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Is financial wellbeing predetermined by personality type?

Person with question mark

New study by Aviva finds 24% of employees made bad debt decisions during the Covid-19 pandemic. Research also indicates that certain personality types are predisposed to debt struggles. 

Nearly a quarter (24%) of employees admit they made a bad decision about debt during the pandemic. The study was conducted by Aviva, in collaboration with Business Wellbeing Specialists Robertson Cooper, and examined experiences of personal, workplace and financial wellbeing since early 2020.

In addition, more than half (51%) of the 24% were aged 18-to-24, dubbed ‘Gen-Z’. Amid the turmoil of the pandemic, young people have emerged as one of the most vulnerable, and hardest hit, groups in society.

Aviva’s report – Thriving in the Age of Ambiguity: building resilience for the new realities of work  – reveals how our relationship with finances, work and our hopes for the future have evolved as we adapt to the ambiguity from the last 12 to 18 months.

Worryingly, the research shows that 39% of employees agree their current financial situation negatively impacts their mental health, while 60% feel their finances control their lives.

However, those suffering from poor financial wellbeing do not necessarily think of themselves as bad with money – challenging the stereotype that money worries arise from disorganisation or knowledge gaps.

68% of employees with poor financial wellbeing think they are organised with their money, and 64% always try to minimise debt. The research shows financial factors only account for half (51%) of someone’s sense of financial wellbeing; the rest is driven by other factors, including personality type.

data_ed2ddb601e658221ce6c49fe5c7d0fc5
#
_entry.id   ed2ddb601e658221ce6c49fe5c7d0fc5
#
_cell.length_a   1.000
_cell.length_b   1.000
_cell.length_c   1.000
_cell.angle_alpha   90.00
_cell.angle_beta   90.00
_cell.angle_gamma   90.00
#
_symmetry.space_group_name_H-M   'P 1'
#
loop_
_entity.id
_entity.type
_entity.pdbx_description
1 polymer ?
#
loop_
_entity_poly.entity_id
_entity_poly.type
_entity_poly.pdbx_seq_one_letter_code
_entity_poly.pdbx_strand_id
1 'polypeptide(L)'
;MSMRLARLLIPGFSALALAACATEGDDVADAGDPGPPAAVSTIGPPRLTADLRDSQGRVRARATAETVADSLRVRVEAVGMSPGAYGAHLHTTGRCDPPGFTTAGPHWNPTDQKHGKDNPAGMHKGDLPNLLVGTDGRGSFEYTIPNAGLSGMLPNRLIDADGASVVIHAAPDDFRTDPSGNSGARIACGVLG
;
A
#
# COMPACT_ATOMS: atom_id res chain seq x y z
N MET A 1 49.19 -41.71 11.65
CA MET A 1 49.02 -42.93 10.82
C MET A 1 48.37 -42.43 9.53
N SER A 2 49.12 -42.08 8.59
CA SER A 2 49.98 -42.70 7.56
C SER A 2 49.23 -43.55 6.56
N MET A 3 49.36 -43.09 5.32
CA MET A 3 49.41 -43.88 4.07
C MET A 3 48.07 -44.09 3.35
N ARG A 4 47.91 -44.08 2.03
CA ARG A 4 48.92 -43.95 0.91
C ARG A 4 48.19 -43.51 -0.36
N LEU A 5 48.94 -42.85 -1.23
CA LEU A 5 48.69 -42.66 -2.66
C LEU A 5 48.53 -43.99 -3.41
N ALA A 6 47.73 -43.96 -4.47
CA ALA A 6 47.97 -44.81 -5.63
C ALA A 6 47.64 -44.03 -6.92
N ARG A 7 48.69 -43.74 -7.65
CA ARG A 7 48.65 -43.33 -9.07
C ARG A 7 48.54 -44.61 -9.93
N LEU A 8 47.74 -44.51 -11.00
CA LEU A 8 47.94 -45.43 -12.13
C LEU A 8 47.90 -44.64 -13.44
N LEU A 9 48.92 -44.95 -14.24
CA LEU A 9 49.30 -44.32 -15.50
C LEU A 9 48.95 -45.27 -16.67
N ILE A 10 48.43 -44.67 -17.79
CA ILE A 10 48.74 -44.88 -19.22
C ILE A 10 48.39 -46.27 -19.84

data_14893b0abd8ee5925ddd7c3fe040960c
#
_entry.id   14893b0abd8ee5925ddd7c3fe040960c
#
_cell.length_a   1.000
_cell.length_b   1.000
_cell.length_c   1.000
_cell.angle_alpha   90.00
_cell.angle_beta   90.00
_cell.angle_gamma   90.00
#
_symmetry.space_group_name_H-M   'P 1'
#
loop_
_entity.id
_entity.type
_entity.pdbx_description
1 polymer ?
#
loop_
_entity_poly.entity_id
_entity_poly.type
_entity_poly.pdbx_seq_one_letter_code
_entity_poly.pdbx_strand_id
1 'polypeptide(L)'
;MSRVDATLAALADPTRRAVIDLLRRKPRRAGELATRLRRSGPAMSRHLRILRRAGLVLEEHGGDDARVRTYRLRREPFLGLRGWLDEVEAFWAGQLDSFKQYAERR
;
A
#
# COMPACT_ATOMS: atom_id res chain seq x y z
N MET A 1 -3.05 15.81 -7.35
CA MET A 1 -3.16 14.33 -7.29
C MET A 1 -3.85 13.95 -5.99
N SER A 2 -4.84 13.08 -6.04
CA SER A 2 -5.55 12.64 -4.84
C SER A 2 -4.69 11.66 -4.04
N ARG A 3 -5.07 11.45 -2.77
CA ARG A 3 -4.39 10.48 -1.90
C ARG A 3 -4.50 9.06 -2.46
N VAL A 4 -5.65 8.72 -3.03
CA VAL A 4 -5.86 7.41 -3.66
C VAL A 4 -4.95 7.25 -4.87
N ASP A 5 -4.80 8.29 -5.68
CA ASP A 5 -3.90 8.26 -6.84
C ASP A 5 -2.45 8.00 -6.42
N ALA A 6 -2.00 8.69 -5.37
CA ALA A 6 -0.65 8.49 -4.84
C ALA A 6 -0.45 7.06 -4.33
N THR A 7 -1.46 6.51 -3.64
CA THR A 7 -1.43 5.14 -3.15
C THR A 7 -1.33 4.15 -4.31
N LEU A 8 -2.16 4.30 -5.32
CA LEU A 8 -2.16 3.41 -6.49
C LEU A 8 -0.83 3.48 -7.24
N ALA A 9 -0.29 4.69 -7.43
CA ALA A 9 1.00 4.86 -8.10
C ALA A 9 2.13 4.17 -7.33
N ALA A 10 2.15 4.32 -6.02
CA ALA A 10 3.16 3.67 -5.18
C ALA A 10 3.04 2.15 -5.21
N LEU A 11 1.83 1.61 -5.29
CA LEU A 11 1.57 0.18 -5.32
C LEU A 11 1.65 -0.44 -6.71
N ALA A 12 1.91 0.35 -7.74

The influence of personality

Aviva’s study shows personality type has a huge influence on individual behaviour, mindset, and personal outcomes. Employees who are thriving in adversity tend to be naturally more emotionally resilient and optimistic. Those with less natural emotional resilience regularly experience negative emotions, low financial and mental wellbeing, along with feelings of anxiety and struggle with debt.

However, employees of all types need personalised support. By accounting for diverse personalities in the modern workforce, Aviva argues UK businesses can better understand the likely impact when people are put in different situations or asked to make certain decisions to help them perform to their potential.

Laura Stewart-Smith, Head of Workplace Savings and Retirement at Aviva comments: “The Covid-19 experience has fundamentally altered our relationship with money, work and health. While some employees have been able to boost their financial wellbeing by saving more, with large swathes of the economy closed, others have found their income reduced and are facing larger debts or having to provide support for dependent family members.

“Financial confidence can have a tremendous impact on mental health and personality type has a huge influence on behaviour and mindset too. Greater support is vital for employees to thrive in an increasingly ambiguous financial environment. We believe there is a crucial role that employers can play in facilitating this. One which introduces a new dimension of personality type.”

Iona Bain, personal finance expert, adds: “As we gradually move out of lockdowns and restrictions, employers and employees alike will need time, support, and expert insight to skilfully navigate this brave new world. Sadly, there appears to be a mismatch between good intentions and reality. Aviva’s report shows businesses aren’t always grasping even the basic needs of their workforce, but with tailored support for employees based on their personality and life situation, fostering a top-down culture of genuine choice, and giving employees clarity and direction, there is hope that this might be reversed.”

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